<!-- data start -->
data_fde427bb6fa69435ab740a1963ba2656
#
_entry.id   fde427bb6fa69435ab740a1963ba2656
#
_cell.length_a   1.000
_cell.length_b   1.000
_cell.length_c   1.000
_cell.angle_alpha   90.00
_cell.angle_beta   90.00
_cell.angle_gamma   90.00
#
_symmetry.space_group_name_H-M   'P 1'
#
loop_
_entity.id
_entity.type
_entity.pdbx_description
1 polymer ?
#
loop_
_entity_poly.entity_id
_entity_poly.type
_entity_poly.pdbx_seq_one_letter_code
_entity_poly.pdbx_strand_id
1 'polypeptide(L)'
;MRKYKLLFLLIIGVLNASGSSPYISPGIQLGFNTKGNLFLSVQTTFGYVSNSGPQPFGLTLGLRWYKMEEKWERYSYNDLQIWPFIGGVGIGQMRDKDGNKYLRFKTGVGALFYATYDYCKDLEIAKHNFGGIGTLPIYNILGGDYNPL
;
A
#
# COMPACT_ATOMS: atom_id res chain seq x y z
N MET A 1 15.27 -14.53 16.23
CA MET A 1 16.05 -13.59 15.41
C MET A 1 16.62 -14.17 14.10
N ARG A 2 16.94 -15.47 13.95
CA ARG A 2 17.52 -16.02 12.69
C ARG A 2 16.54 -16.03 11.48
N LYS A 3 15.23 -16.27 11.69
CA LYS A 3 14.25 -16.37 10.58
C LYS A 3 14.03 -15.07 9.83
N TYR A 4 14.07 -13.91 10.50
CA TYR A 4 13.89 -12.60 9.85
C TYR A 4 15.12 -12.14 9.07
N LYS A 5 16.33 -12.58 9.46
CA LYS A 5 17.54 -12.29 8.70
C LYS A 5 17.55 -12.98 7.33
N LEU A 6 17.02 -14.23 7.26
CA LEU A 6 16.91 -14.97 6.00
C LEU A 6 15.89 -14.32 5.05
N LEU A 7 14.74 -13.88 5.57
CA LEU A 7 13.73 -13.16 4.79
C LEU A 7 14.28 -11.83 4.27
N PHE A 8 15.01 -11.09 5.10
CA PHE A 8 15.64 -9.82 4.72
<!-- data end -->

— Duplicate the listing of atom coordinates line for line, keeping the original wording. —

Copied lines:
data_fde427bb6fa69435ab740a1963ba2656
#
_entry.id   fde427bb6fa69435ab740a1963ba2656
#
_cell.length_a   1.000
_cell.length_b   1.000
_cell.length_c   1.000
_cell.angle_alpha   90.00
_cell.angle_beta   90.00
_cell.angle_gamma   90.00
#
_symmetry.space_group_name_H-M   'P 1'
#
loop_
_entity.id
_entity.type
_entity.pdbx_description
1 polymer ?
#
loop_
_entity_poly.entity_id
_entity_poly.type
_entity_poly.pdbx_seq_one_letter_code
_entity_poly.pdbx_strand_id
1 'polypeptide(L)'
;MRKYKLLFLLIIGVLNASGSSPYISPGIQLGFNTKGNLFLSVQTTFGYVSNSGPQPFGLTLGLRWYKMEEKWERYSYNDLQIWPFIGGVGIGQMRDKDGNKYLRFKTGVGALFYATYDYCKDLEIAKHNFGGIGTLPIYNILGGDYNPL
;
A
#
# COMPACT_ATOMS: atom_id res chain seq x y z
N MET A 1 15.27 -14.53 16.23
CA MET A 1 16.05 -13.59 15.41
C MET A 1 16.62 -14.17 14.10
N ARG A 2 16.94 -15.47 13.95
CA ARG A 2 17.52 -16.02 12.69
C ARG A 2 16.54 -16.03 11.48
N LYS A 3 15.23 -16.27 11.69
CA LYS A 3 14.25 -16.37 10.58
C LYS A 3 14.03 -15.07 9.83
N TYR A 4 14.07 -13.91 10.50
CA TYR A 4 13.89 -12.60 9.85
C TYR A 4 15.12 -12.14 9.07
N LYS A 5 16.33 -12.58 9.46
CA LYS A 5 17.54 -12.29 8.70
C LYS A 5 17.55 -12.98 7.33
N LEU A 6 17.02 -14.23 7.26
CA LEU A 6 16.91 -14.97 6.00
C LEU A 6 15.89 -14.32 5.05
N LEU A 7 14.74 -13.88 5.57
CA LEU A 7 13.73 -13.16 4.79
C LEU A 7 14.28 -11.83 4.27
N PHE A 8 15.01 -11.09 5.10
CA PHE A 8 15.64 -9.82 4.72